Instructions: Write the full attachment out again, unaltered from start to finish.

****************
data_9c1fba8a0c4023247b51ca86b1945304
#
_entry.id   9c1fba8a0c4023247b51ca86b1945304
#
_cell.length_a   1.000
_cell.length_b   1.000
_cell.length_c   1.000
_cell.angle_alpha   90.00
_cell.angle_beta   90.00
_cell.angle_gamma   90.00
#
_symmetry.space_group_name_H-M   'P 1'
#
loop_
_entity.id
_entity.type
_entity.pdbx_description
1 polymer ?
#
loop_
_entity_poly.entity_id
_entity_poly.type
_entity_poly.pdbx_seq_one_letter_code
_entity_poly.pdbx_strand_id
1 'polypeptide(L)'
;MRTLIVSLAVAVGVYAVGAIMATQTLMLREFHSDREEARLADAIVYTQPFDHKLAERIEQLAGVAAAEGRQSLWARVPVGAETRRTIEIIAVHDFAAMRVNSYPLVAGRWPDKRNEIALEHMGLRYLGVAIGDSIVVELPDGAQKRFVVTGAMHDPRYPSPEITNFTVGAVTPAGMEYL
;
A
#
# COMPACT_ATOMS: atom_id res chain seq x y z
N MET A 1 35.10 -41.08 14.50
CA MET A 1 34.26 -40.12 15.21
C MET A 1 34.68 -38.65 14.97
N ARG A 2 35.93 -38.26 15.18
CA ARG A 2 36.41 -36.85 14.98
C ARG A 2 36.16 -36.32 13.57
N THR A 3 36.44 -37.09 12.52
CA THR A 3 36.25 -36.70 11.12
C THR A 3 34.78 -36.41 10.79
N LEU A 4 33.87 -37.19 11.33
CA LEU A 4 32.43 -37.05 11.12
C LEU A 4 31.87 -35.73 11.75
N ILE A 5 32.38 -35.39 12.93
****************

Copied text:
data_9c1fba8a0c4023247b51ca86b1945304
#
_entry.id   9c1fba8a0c4023247b51ca86b1945304
#
_cell.length_a   1.000
_cell.length_b   1.000
_cell.length_c   1.000
_cell.angle_alpha   90.00
_cell.angle_beta   90.00
_cell.angle_gamma   90.00
#
_symmetry.space_group_name_H-M   'P 1'
#
loop_
_entity.id
_entity.type
_entity.pdbx_description
1 polymer ?
#
loop_
_entity_poly.entity_id
_entity_poly.type
_entity_poly.pdbx_seq_one_letter_code
_entity_poly.pdbx_strand_id
1 'polypeptide(L)'
;MRTLIVSLAVAVGVYAVGAIMATQTLMLREFHSDREEARLADAIVYTQPFDHKLAERIEQLAGVAAAEGRQSLWARVPVGAETRRTIEIIAVHDFAAMRVNSYPLVAGRWPDKRNEIALEHMGLRYLGVAIGDSIVVELPDGAQKRFVVTGAMHDPRYPSPEITNFTVGAVTPAGMEYL
;
A
#
# COMPACT_ATOMS: atom_id res chain seq x y z
N MET A 1 35.10 -41.08 14.50
CA MET A 1 34.26 -40.12 15.21
C MET A 1 34.68 -38.65 14.97
N ARG A 2 35.93 -38.26 15.18
CA ARG A 2 36.41 -36.85 14.98
C ARG A 2 36.16 -36.32 13.57
N THR A 3 36.44 -37.09 12.52
CA THR A 3 36.25 -36.70 11.12
C THR A 3 34.78 -36.41 10.79
N LEU A 4 33.87 -37.19 11.33
CA LEU A 4 32.43 -37.05 11.12
C LEU A 4 31.87 -35.73 11.75
N ILE A 5 32.38 -35.39 12.93